Huh??? …while working this afternoon on background for a new post, I came across an expression I’ve never heard before. Can you find it?
“In 1810 it was decided to found a church and call it Meadow Branch. The place selected was on the Concord-Camden road one mile north of Wingate. There on that sloping hillside covered with giant oaks that knew not the woodsman’s axe, and near a purling stream, Elders John Bennett and Joseph Williams and others who brought letters from Gourdvine established the ancient temple of God. Here your ancestors and mine one hundred years ago made the welkin ring. They, hardy frontiermen that they were, felled the trees and hewed the logs to make … the first structure.”
In the above passage, Professor E. C Sikes identifies the first location for what’s now Meadow Creek Baptist church on the campus of Wingate University. What’s so important about that? Well, read closely and you’ll see that the church was founded on letters brought from nearby Gourdvine. It’s there where my ggggrandfather Ananias Thomas lived and is buried. Now called the Edmond Davis Cemetery, I can’t help but to think the ancient resting place once served the original Gourdvine Baptist Church. It must have stood nearby.
Found in the History of Wingate Baptist Church: 1810-2009, the writer continues with further details on the original Meadow Branch Church:
“This building standing on the Headley place was occupied by Meadow Branch Church from the time that it was constituted until the split in 1835. But much was to happen before that event. The church minutes faithfully recorded baptisms, excommunication of members, and restoration of membership to some of those same members after their repentance.”
What’s important here and especially to me, is the mentioning that in 1810, letters were brought from Gourdvine Creek Baptist Church in order to found a new church called Meadow Branch. And, on land outside of present day Wingate, the church was built on “the Headley Place.”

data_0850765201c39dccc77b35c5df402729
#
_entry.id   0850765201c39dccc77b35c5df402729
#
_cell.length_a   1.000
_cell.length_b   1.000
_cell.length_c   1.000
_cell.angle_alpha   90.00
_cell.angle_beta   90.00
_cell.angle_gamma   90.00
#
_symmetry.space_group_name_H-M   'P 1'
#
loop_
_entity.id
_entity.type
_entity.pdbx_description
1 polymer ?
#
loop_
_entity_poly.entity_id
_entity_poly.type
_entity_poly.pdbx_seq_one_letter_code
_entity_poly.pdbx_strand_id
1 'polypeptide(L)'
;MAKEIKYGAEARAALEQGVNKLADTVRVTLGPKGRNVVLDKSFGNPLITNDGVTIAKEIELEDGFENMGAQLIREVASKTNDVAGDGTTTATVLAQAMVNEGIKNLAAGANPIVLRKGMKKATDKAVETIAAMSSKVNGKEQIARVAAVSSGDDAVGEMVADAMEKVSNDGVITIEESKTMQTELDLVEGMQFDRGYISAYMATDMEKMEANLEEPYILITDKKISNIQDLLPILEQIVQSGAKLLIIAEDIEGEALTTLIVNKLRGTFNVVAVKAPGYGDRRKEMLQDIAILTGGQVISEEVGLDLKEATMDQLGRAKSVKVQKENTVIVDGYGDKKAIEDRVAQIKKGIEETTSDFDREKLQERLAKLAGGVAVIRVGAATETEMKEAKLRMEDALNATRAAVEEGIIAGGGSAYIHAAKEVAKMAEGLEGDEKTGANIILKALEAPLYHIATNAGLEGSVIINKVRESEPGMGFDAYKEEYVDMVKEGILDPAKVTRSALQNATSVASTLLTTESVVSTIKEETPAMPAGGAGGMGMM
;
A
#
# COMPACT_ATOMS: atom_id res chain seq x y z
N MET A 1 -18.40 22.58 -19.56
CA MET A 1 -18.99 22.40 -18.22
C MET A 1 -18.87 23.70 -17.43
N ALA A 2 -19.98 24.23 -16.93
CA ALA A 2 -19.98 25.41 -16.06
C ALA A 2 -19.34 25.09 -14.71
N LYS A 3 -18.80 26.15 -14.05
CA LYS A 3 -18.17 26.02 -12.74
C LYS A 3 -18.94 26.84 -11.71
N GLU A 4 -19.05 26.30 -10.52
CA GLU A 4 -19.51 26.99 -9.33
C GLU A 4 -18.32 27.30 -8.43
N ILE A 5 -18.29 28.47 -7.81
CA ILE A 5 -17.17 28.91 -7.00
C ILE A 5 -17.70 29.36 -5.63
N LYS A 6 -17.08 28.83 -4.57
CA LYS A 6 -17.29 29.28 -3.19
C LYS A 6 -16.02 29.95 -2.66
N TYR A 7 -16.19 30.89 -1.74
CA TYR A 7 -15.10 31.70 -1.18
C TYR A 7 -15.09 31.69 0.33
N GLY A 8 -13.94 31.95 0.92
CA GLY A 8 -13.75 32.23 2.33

You see, my ancestor Ananias Thomas, a good name for a Baptist, had a son named Headley Thomas who was born ca. 1815 …about the same time as Meadow Branch was founded. I’ve always wondered about the name and why it became his. We no longer speak his name so the relevance is now lost.
I know a neighbor named Francis Coburn moved from Martin County ca. 1795. Earlier it is believed Francis married Lydia Headley/Hadley and that they had a son Headley Coburn born ca. 1772. And also nearby in Anson/Mecklenburg was Headley Polk, born ca. 1812 to Shelby and Winifred Coburn Polk. I’ll not go deeper as that’s saved for some other day. But, for now, know that I’ve always thought that that Headley Thomas was somehow named in honor and was even possibly related to Francis Coburn. That’s still possible, but who owned the “Headley Place” and how does he fit into the story? Note that I’ve found no mention of the Headley surname in early Anson County.
Now, with all that off the table and out of the way, the real reason for this post lies in the season. Know that E. C. Sikes served as pastor of Meadow Branch for ten years starting in the mid 1840’s. And in his description of the original location of Meadow Branch Baptist Church, Sikes writes:
“Here your ancestors and mine one hundred years ago made the welkin ring.”
An expression I’ve never heard, I googled “Make the Welkin Ring” and found the following on a Colonial Williamsburg site on Christmas Hymns You Thought You Knew. About the Welkin Ring, Colonial Williamsburg musician John Turner explains:
Well, it’s the original title of what became “Hark! The Herald Angel Sings.” But when Charles Wesley first wrote the hymn, the title was, “Hark! How All the Welkin Rings.” And that was in the chorus. His brother John was in the habit of editing his hymns. Charles would often sit up late at night and write maybe 20 verses in a night to a hymn. And then John would come along – his older brother – and cut it down to six verses, or change one 20-verse hymn into three hymns, or four hymns. The two of them never quite really got along because of that.
But, “Hark! How All the Welkin Rings” was something that both John Wesley, and one of their good friends, George Whitfield, thought it was already an antiquated word. This was published in 1739, and they are using a word that some of them think is old-fashioned. “Welkin” is a word that means “the firmament of heaven.” But, Charles Wesley’s friends mostly seemed to think nobody knew that anymore, even in 1739. So George Whitfield actually changed the verse to, “Hark! The Herald Angel Sings,” and that becomes the one we know.
Words, like people, have meaning as long as their existence is relevant. Who was Headley and what is a Welkin? Is there no longer an urge to speak of these things? I have no idea who “Headley” was but wonder if he could have possibly played a role in my family history? Finding missing words and renewing the burning desire to speak them can open doors that would otherwise forever remain closed.